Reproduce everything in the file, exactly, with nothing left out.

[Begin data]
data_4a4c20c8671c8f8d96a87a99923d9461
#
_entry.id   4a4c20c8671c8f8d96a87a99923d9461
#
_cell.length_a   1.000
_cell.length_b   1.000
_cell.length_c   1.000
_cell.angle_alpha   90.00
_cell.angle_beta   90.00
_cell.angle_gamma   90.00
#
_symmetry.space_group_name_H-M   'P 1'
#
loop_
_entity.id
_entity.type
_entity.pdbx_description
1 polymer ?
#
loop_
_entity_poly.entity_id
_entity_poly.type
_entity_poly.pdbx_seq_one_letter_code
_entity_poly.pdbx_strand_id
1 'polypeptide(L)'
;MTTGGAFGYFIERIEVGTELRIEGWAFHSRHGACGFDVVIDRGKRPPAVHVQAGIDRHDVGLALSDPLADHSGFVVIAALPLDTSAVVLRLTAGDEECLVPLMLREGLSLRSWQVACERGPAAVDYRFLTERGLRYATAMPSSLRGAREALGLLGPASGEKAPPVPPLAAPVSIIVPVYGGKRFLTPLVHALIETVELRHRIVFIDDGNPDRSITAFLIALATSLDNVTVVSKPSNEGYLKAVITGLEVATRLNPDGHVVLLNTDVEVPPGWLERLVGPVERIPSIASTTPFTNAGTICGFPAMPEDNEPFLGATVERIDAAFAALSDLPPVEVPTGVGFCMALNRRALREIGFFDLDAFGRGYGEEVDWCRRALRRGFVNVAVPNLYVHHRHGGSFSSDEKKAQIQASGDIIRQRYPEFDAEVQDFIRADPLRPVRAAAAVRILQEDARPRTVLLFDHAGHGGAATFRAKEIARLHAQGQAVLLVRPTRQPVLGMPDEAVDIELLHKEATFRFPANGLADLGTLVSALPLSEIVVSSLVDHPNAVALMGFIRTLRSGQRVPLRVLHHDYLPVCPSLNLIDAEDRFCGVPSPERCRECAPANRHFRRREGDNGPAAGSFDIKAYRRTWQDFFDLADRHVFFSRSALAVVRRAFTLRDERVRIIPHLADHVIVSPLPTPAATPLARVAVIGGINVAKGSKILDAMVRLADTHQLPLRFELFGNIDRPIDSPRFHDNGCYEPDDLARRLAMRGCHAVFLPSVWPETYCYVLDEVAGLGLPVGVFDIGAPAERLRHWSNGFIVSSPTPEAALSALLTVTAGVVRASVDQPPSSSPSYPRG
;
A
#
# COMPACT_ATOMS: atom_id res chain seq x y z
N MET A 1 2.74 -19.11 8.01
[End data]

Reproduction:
data_4a4c20c8671c8f8d96a87a99923d9461
#
_entry.id   4a4c20c8671c8f8d96a87a99923d9461
#
_cell.length_a   1.000
_cell.length_b   1.000
_cell.length_c   1.000
_cell.angle_alpha   90.00
_cell.angle_beta   90.00
_cell.angle_gamma   90.00
#
_symmetry.space_group_name_H-M   'P 1'
#
loop_
_entity.id
_entity.type
_entity.pdbx_description
1 polymer ?
#
loop_
_entity_poly.entity_id
_entity_poly.type
_entity_poly.pdbx_seq_one_letter_code
_entity_poly.pdbx_strand_id
1 'polypeptide(L)'
;MTTGGAFGYFIERIEVGTELRIEGWAFHSRHGACGFDVVIDRGKRPPAVHVQAGIDRHDVGLALSDPLADHSGFVVIAALPLDTSAVVLRLTAGDEECLVPLMLREGLSLRSWQVACERGPAAVDYRFLTERGLRYATAMPSSLRGAREALGLLGPASGEKAPPVPPLAAPVSIIVPVYGGKRFLTPLVHALIETVELRHRIVFIDDGNPDRSITAFLIALATSLDNVTVVSKPSNEGYLKAVITGLEVATRLNPDGHVVLLNTDVEVPPGWLERLVGPVERIPSIASTTPFTNAGTICGFPAMPEDNEPFLGATVERIDAAFAALSDLPPVEVPTGVGFCMALNRRALREIGFFDLDAFGRGYGEEVDWCRRALRRGFVNVAVPNLYVHHRHGGSFSSDEKKAQIQASGDIIRQRYPEFDAEVQDFIRADPLRPVRAAAAVRILQEDARPRTVLLFDHAGHGGAATFRAKEIARLHAQGQAVLLVRPTRQPVLGMPDEAVDIELLHKEATFRFPANGLADLGTLVSALPLSEIVVSSLVDHPNAVALMGFIRTLRSGQRVPLRVLHHDYLPVCPSLNLIDAEDRFCGVPSPERCRECAPANRHFRRREGDNGPAAGSFDIKAYRRTWQDFFDLADRHVFFSRSALAVVRRAFTLRDERVRIIPHLADHVIVSPLPTPAATPLARVAVIGGINVAKGSKILDAMVRLADTHQLPLRFELFGNIDRPIDSPRFHDNGCYEPDDLARRLAMRGCHAVFLPSVWPETYCYVLDEVAGLGLPVGVFDIGAPAERLRHWSNGFIVSSPTPEAALSALLTVTAGVVRASVDQPPSSSPSYPRG
;
A
#
# COMPACT_ATOMS: atom_id res chain seq x y z
N MET A 1 2.74 -19.11 8.01